What are the key advantages of the new model and why business should be interested in this change? 

The advantage lies in the fact that we are just entering a second industrial revolution. You can’t get to 80-90% less carbon in the economy by 2050 without completely reinventing the way we do business and organise society. And in any great transition, there are spectacular winners and catastrophic losers. Adopting CSR 2.0 is simply a preparation to be on the winning side. Already, the market for sustainable and responsible products and services is estimated to be $750 billion by 2050, and that number will grow. It is no coincidence that China is investing double what the US is investing in clean technologies. As the CEO of Unilever, Paul Polman, says, "This world has tremendous challenges. The challenges of poverty, of water, of global warming, climate change. And businesses like ours have a role to play in that. And frankly, to me, very appealing."

Can an individual employee or consumer have an impact on changing to a new model of CSR?

Ultimately, all change starts with individuals. We are all change agents in our own right. The challenge is to focus our efforts in ways that we can be most effective. My research suggests that there are four types of change agents: experts, facilitators, catalysts and activists. For some, their biggest impact will come through contributing specific knowledge and expertise, others will empower people (colleagues, children, friends, etc.) to make a difference; some will influence organisations, while others will exert social pressure through civil society involvement. Our buying choices will also create change, but we need to be more demanding. We should not accept having to pay more for sustainable and responsible products. We have to work for changes that will make doing the right thing the easiest and most sensible choice in the world.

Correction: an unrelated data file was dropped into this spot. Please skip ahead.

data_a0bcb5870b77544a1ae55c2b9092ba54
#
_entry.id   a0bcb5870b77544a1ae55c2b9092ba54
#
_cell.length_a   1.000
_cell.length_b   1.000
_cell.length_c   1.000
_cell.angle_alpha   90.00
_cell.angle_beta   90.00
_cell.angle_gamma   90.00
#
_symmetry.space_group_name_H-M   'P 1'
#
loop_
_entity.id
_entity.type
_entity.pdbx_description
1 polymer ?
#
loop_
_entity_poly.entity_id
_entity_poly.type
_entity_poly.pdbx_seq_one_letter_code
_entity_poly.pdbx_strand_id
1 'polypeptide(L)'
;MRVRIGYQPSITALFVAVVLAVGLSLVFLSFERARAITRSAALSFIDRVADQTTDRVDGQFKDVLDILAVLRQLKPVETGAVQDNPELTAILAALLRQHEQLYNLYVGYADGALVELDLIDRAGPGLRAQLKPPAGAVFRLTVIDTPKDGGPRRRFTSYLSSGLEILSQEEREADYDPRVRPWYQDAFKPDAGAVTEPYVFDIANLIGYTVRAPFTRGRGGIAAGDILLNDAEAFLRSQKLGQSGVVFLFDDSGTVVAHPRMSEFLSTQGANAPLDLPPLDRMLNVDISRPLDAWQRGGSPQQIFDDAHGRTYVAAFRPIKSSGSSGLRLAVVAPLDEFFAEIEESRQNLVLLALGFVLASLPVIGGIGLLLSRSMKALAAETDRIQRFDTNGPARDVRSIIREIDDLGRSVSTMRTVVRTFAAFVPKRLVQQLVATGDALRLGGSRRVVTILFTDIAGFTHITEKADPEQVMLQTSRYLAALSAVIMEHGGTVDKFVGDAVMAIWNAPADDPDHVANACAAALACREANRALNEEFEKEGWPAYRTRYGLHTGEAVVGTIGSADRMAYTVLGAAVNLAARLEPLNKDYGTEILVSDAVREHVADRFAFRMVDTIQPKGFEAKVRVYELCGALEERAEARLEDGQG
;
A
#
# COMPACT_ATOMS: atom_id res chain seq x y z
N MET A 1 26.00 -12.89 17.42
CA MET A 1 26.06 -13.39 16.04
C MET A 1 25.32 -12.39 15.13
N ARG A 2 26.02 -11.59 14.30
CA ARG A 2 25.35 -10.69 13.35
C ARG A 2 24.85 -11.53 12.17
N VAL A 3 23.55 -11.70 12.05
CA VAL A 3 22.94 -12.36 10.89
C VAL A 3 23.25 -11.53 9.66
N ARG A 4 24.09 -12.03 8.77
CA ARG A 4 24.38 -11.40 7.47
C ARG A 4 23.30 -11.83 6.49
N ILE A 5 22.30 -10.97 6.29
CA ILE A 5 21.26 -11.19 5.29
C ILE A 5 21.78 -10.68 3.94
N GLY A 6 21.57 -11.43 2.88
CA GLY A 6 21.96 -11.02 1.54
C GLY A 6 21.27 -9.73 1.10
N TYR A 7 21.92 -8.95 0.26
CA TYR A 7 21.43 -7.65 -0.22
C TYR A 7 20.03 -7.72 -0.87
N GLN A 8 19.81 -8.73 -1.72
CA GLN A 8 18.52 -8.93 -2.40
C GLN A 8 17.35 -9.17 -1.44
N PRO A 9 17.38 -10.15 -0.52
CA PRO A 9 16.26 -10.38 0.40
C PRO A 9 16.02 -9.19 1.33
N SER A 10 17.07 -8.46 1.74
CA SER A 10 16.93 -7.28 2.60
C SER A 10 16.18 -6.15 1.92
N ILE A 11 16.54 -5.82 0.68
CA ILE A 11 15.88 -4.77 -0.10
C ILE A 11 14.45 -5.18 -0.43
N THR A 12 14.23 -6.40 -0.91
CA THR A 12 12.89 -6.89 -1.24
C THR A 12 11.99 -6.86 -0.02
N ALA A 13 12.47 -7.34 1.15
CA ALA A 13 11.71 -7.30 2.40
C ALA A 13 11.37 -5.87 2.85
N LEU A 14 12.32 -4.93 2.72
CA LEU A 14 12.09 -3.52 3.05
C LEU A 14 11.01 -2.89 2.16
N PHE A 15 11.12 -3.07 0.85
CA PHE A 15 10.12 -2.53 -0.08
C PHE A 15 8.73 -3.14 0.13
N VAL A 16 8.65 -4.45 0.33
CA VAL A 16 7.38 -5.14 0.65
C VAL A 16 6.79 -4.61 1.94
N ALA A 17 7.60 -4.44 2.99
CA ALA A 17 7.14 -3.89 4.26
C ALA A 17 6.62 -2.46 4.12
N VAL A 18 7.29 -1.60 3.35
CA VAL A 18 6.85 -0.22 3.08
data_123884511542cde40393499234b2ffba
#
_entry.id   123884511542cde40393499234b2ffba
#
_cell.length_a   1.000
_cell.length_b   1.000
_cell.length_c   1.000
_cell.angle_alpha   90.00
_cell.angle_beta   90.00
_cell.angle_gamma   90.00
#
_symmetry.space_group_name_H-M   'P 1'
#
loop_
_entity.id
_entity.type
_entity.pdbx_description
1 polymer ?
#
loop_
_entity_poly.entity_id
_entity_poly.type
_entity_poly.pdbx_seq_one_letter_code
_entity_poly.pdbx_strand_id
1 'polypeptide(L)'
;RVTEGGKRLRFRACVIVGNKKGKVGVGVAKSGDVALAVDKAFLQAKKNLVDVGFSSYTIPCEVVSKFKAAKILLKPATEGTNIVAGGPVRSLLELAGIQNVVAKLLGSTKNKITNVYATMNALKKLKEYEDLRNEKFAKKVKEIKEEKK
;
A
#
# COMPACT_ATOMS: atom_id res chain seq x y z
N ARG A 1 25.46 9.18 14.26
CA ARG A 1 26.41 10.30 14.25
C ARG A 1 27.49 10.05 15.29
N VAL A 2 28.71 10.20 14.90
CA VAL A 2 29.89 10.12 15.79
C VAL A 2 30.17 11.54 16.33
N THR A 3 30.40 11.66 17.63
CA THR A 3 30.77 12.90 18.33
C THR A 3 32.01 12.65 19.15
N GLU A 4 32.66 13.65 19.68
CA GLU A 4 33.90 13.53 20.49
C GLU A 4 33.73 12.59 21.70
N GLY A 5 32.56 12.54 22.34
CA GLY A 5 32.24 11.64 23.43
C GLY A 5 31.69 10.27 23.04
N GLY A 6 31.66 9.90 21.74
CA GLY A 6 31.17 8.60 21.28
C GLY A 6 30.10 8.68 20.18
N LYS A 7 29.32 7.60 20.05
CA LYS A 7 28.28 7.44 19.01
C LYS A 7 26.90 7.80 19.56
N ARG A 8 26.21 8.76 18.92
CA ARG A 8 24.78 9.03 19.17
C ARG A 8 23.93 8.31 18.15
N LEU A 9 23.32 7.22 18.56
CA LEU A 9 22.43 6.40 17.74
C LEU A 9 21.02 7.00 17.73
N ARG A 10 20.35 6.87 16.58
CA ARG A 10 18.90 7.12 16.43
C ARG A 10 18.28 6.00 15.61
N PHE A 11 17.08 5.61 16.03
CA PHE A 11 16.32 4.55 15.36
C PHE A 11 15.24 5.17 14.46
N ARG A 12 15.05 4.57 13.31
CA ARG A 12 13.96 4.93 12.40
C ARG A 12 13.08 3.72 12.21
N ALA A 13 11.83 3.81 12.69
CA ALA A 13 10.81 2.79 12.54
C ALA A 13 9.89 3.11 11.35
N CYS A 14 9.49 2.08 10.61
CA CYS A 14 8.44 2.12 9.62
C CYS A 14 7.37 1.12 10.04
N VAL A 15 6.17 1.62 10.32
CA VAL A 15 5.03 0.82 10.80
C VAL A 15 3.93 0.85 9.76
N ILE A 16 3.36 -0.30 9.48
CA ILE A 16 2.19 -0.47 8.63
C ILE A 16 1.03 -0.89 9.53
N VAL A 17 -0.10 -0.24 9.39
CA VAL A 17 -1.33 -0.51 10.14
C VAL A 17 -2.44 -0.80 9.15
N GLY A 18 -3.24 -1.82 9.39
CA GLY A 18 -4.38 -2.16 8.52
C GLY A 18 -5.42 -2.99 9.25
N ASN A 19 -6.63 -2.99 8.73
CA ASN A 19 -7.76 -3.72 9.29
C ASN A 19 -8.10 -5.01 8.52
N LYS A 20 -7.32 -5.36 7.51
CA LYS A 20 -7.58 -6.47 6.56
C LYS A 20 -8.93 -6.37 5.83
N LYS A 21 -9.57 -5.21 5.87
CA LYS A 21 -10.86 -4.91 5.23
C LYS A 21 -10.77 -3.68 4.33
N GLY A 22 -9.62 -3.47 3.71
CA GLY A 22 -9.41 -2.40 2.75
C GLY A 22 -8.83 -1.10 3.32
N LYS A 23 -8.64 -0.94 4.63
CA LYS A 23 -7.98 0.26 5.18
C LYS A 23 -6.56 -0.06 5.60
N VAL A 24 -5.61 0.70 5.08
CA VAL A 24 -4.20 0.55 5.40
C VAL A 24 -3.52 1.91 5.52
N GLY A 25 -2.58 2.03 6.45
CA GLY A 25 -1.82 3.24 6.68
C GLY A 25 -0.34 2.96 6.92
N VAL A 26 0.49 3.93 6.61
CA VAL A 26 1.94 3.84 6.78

Monday, 19 September 2011

CSR - A New Narrative (Amazon review)

I thoroughly enjoy Visser's book, The Age of Responsibility: CSR 2.0 and the New DNA of Business. His systems thinking approach to such an important topic was refreshing and much needed. Rather than arguing for specific changes, he laid the groundwork for the types of changes that need to occur in order for CSR to evolve into its potential.

Visser's book has been very helpful to me in framing key issue and providing an in-depth historical overview.

The key distinctive of his book that is transformational is his recognition and use of narrative. I heard Tony Blair speaking in Kosovo last year about the need for that country to 'rewrite' its narrative in a way that gave confidence to investors to start returning to their country. I think Visser's approach has this potential for those working in the field of CSR. That is, it makes possible the 'rewriting' of the narrative of CSR in a way that shows a brighter future. 

This book will influence the future of CSR. It will help to shape the future DNA of business. 
It has already changed me. 

Brian Richards
Skopje, Macedonia

Link to the original Amazon review